Populism has recently gained momentum across the globe, with populist parties having a significant or greater presence in political systems than ever before. Although the connection between the Internet and populism was identified quite early, researchers have only recently started to be interested in populism and its relationship to the Internet. Nonetheless, substantial attention is paid to the supply-side of populism (politicians or political parties). While the Internet provided new means for populist actors to communicate with the electorate, people who support populist leaders, politicians or parties also take advantages of Internet tools. The Internet gives populist supporters the ability to connect with like-minded people and express themselves openly. To investigate the demand-side of populism from the perspective of populist online discussion, I first re-think a typology of political participation offered by Ekman & Amnå (2012). I make a distinction between social involvement (being attentive to politics), political participation (actions aimed at influencing the political outcomes) and civic engagement (working towards community) and argue that these three categories are not exclusive and provide different lenses through which to view political activity online. In order to explore populist supporters’ political engagement online, the perspective of social involvement is used. Social involvement in this thesis is analysed by looking at the online expression of populist supporters and their mode of democratic communication. I analyse the online activity of populist supporters of the Polish civic movement Kukiz’15 between 2017 and 2018. The proliferation of different online services and features, used for many purposes, makes it impractical to study one platform in-depth, therefore, one element of Facebook was selected – Facebook Pages. Facebook Pages are a popular feature and widely used by populist supporters in many countries. The social involvement of supporters of Kukiz’15 was examined at micro- and macro-level. The micro-level of analysis investigated the modes of communication used in comment sections based on Freelon’s (2010) conceptualisation of democratic norms of communication. The results presented differences between two analysed Facebook Pages in support of Kukiz’15. The Facebook Page entitled Kukiz’15 tended to attract more people who engaged in insulting comments, while Informator Kukiz’15 presented a more informal style of communication between its supporters. It was also discovered that the context in which comments are made is very important, as forms of communication are not restricted to only one model of democratic communication. The macro-level study looked at all Pages created in support of Kukiz’15, and it was discovered that Facebook Pages supporting the same party are not homogenous. Additionally, it was learnt that the two previously analysed Pages presented unique examples when compared to other Pages.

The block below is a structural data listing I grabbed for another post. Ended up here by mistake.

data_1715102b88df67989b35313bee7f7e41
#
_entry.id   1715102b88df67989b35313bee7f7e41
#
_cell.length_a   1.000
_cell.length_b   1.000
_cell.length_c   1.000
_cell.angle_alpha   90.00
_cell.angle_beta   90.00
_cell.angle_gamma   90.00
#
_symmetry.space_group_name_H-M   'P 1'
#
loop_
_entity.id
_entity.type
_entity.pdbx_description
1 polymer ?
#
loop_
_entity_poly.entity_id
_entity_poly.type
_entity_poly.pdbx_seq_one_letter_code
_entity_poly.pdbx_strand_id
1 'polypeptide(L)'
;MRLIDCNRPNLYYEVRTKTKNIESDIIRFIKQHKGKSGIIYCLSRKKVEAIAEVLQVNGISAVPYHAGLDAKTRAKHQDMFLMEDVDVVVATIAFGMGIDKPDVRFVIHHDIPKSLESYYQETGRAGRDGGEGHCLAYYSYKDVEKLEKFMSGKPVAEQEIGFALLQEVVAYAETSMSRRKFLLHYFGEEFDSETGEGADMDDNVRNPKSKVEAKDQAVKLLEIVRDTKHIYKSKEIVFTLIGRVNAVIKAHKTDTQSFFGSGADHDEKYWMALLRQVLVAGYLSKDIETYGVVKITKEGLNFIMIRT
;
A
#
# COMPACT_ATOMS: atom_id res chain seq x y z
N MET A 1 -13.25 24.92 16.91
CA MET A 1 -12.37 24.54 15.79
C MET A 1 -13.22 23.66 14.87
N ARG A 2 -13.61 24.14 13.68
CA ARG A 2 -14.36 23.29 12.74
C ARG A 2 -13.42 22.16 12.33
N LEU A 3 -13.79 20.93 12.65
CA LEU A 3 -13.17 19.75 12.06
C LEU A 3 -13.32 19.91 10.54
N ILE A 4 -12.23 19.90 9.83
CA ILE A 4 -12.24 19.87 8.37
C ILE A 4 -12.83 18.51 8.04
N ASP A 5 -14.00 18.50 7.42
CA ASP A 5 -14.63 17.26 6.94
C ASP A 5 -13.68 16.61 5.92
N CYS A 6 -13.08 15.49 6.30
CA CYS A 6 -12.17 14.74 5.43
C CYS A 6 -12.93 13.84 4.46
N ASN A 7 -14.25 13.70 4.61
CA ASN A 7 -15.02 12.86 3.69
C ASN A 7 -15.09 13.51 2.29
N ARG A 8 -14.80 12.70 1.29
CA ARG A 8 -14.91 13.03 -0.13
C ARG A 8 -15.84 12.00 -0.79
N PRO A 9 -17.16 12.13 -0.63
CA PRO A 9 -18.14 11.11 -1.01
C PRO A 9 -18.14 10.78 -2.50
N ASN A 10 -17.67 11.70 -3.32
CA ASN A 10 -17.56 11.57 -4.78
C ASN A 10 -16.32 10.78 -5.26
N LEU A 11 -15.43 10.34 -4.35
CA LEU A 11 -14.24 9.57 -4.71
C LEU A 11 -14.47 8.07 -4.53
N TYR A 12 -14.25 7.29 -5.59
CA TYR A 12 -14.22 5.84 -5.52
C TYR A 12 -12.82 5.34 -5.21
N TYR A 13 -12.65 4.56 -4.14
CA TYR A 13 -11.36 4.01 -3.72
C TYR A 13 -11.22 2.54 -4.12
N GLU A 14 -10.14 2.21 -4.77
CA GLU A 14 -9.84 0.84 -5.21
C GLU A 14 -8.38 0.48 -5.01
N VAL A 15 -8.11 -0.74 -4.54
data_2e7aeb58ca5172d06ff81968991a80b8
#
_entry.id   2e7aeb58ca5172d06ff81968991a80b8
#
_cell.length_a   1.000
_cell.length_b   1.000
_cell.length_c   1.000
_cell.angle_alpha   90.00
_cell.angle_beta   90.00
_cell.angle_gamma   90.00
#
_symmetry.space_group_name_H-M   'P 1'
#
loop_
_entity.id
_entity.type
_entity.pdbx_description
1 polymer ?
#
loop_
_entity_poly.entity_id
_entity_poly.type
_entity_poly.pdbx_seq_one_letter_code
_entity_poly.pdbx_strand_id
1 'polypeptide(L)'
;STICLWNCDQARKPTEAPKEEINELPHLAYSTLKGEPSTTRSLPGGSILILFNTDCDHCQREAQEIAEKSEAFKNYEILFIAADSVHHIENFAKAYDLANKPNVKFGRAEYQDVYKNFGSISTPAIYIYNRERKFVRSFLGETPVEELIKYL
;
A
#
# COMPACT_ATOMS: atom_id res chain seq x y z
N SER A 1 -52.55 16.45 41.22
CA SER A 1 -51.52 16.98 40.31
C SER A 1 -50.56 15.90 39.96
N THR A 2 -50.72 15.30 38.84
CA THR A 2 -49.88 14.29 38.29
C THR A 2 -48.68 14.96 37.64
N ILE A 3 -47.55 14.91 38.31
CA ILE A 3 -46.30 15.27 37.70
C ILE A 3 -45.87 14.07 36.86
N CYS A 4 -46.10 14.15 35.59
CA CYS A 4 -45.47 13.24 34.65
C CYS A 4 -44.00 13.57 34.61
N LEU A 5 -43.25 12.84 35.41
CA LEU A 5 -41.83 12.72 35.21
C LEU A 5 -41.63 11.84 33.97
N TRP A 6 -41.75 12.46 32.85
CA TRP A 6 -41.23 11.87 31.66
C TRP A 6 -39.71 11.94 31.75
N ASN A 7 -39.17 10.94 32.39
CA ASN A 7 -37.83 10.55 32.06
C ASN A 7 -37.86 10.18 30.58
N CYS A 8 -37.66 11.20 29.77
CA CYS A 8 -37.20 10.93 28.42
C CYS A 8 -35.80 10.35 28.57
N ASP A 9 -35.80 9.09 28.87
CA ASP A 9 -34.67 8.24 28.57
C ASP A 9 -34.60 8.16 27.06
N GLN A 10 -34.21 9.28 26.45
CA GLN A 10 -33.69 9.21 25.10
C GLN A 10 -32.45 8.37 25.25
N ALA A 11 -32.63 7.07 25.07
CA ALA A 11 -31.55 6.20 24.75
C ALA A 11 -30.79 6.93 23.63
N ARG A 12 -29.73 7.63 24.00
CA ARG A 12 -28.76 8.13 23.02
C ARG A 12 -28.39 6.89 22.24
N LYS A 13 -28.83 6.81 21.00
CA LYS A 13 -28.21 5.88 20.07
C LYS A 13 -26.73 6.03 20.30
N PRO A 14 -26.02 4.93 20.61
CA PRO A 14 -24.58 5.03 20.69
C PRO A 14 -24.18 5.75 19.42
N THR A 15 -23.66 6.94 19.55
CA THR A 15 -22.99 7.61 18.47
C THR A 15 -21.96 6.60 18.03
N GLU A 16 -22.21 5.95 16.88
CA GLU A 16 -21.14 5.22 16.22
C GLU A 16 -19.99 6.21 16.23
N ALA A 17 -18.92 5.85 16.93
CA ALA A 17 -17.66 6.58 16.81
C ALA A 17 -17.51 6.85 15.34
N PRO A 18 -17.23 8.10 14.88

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Thesis Justyna Lisinska- FINAL - Version of Record
Restricted to Repository staff only until 31 October 2023.
Available under License University of Southampton Thesis Licence.
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Justyna_Permissiontodeposit_RW - Version of Record
Restricted to Repository staff only
Available under License University of Southampton Thesis Licence.

More information

Published date: 2021

Identifiers

Local EPrints ID: 452415
URI: http://eprints.soton.ac.uk/id/eprint/452415
PURE UUID: 59105f28-75ea-4c47-ae0e-d1986df666db
ORCID for William Jennings: ORCID iD orcid.org/0000-0001-9007-8896

Catalogue record

Date deposited: 09 Dec 2021 18:14
Last modified: 03 Mar 2022 02:43

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Contributors

Author: Justyna, Karolina Lisinska
Thesis advisor: William Jennings ORCID iD